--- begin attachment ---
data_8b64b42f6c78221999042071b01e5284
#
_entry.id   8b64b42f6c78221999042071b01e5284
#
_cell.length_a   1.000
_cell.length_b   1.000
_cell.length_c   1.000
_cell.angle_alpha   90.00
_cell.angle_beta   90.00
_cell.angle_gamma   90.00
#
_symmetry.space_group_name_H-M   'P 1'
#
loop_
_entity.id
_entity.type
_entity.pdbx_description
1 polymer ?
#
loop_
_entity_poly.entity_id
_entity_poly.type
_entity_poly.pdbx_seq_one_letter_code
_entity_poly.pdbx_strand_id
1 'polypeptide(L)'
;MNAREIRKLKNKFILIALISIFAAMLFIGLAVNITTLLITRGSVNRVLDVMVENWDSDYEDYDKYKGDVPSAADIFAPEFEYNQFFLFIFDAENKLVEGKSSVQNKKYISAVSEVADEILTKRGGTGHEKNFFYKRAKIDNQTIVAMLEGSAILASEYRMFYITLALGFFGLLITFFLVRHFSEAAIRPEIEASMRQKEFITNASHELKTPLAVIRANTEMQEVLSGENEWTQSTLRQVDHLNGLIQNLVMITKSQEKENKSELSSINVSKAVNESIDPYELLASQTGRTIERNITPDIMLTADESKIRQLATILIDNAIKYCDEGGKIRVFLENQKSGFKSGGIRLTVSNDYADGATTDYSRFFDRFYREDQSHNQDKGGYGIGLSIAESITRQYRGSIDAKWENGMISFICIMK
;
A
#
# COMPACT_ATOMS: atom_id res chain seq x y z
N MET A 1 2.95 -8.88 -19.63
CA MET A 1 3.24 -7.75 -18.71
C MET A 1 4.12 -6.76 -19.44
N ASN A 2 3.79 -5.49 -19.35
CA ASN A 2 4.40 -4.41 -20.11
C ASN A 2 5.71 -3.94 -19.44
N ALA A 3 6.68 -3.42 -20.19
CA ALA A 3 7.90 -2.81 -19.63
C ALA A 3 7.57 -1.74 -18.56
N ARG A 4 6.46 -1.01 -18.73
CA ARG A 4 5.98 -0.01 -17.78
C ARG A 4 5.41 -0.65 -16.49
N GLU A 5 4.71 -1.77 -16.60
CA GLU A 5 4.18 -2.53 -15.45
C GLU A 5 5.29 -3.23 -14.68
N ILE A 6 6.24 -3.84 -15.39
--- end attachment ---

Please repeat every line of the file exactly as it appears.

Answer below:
data_8b64b42f6c78221999042071b01e5284
#
_entry.id   8b64b42f6c78221999042071b01e5284
#
_cell.length_a   1.000
_cell.length_b   1.000
_cell.length_c   1.000
_cell.angle_alpha   90.00
_cell.angle_beta   90.00
_cell.angle_gamma   90.00
#
_symmetry.space_group_name_H-M   'P 1'
#
loop_
_entity.id
_entity.type
_entity.pdbx_description
1 polymer ?
#
loop_
_entity_poly.entity_id
_entity_poly.type
_entity_poly.pdbx_seq_one_letter_code
_entity_poly.pdbx_strand_id
1 'polypeptide(L)'
;MNAREIRKLKNKFILIALISIFAAMLFIGLAVNITTLLITRGSVNRVLDVMVENWDSDYEDYDKYKGDVPSAADIFAPEFEYNQFFLFIFDAENKLVEGKSSVQNKKYISAVSEVADEILTKRGGTGHEKNFFYKRAKIDNQTIVAMLEGSAILASEYRMFYITLALGFFGLLITFFLVRHFSEAAIRPEIEASMRQKEFITNASHELKTPLAVIRANTEMQEVLSGENEWTQSTLRQVDHLNGLIQNLVMITKSQEKENKSELSSINVSKAVNESIDPYELLASQTGRTIERNITPDIMLTADESKIRQLATILIDNAIKYCDEGGKIRVFLENQKSGFKSGGIRLTVSNDYADGATTDYSRFFDRFYREDQSHNQDKGGYGIGLSIAESITRQYRGSIDAKWENGMISFICIMK
;
A
#
# COMPACT_ATOMS: atom_id res chain seq x y z
N MET A 1 2.95 -8.88 -19.63
CA MET A 1 3.24 -7.75 -18.71
C MET A 1 4.12 -6.76 -19.44
N ASN A 2 3.79 -5.49 -19.35
CA ASN A 2 4.40 -4.41 -20.11
C ASN A 2 5.71 -3.94 -19.44
N ALA A 3 6.68 -3.42 -20.19
CA ALA A 3 7.90 -2.81 -19.63
C ALA A 3 7.57 -1.74 -18.56
N ARG A 4 6.46 -1.01 -18.73
CA ARG A 4 5.98 -0.01 -17.78
C ARG A 4 5.41 -0.65 -16.49
N GLU A 5 4.71 -1.77 -16.60
CA GLU A 5 4.18 -2.53 -15.45
C GLU A 5 5.29 -3.23 -14.68
N ILE A 6 6.24 -3.84 -15.39